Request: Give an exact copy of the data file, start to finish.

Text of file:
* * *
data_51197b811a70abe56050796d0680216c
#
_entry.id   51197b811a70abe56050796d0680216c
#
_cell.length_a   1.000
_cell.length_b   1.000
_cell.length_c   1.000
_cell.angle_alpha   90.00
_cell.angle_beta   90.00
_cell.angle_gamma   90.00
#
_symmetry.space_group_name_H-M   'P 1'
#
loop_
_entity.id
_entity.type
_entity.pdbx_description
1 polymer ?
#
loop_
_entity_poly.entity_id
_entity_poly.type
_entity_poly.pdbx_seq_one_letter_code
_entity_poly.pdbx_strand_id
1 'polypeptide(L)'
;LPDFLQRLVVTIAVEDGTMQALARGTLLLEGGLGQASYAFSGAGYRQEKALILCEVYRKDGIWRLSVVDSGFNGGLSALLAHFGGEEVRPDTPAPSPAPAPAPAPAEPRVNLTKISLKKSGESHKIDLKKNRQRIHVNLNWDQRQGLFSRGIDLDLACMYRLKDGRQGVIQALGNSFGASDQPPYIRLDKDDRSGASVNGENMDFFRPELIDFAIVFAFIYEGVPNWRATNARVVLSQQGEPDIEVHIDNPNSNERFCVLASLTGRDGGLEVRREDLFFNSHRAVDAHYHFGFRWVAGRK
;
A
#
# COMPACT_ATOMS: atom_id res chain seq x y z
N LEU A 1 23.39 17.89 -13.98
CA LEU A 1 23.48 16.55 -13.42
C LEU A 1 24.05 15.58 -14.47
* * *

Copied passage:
data_51197b811a70abe56050796d0680216c
#
_entry.id   51197b811a70abe56050796d0680216c
#
_cell.length_a   1.000
_cell.length_b   1.000
_cell.length_c   1.000
_cell.angle_alpha   90.00
_cell.angle_beta   90.00
_cell.angle_gamma   90.00
#
_symmetry.space_group_name_H-M   'P 1'
#
loop_
_entity.id
_entity.type
_entity.pdbx_description
1 polymer ?
#
loop_
_entity_poly.entity_id
_entity_poly.type
_entity_poly.pdbx_seq_one_letter_code
_entity_poly.pdbx_strand_id
1 'polypeptide(L)'
;LPDFLQRLVVTIAVEDGTMQALARGTLLLEGGLGQASYAFSGAGYRQEKALILCEVYRKDGIWRLSVVDSGFNGGLSALLAHFGGEEVRPDTPAPSPAPAPAPAPAEPRVNLTKISLKKSGESHKIDLKKNRQRIHVNLNWDQRQGLFSRGIDLDLACMYRLKDGRQGVIQALGNSFGASDQPPYIRLDKDDRSGASVNGENMDFFRPELIDFAIVFAFIYEGVPNWRATNARVVLSQQGEPDIEVHIDNPNSNERFCVLASLTGRDGGLEVRREDLFFNSHRAVDAHYHFGFRWVAGRK
;
A
#
# COMPACT_ATOMS: atom_id res chain seq x y z
N LEU A 1 23.39 17.89 -13.98
CA LEU A 1 23.48 16.55 -13.42
C LEU A 1 24.05 15.58 -14.47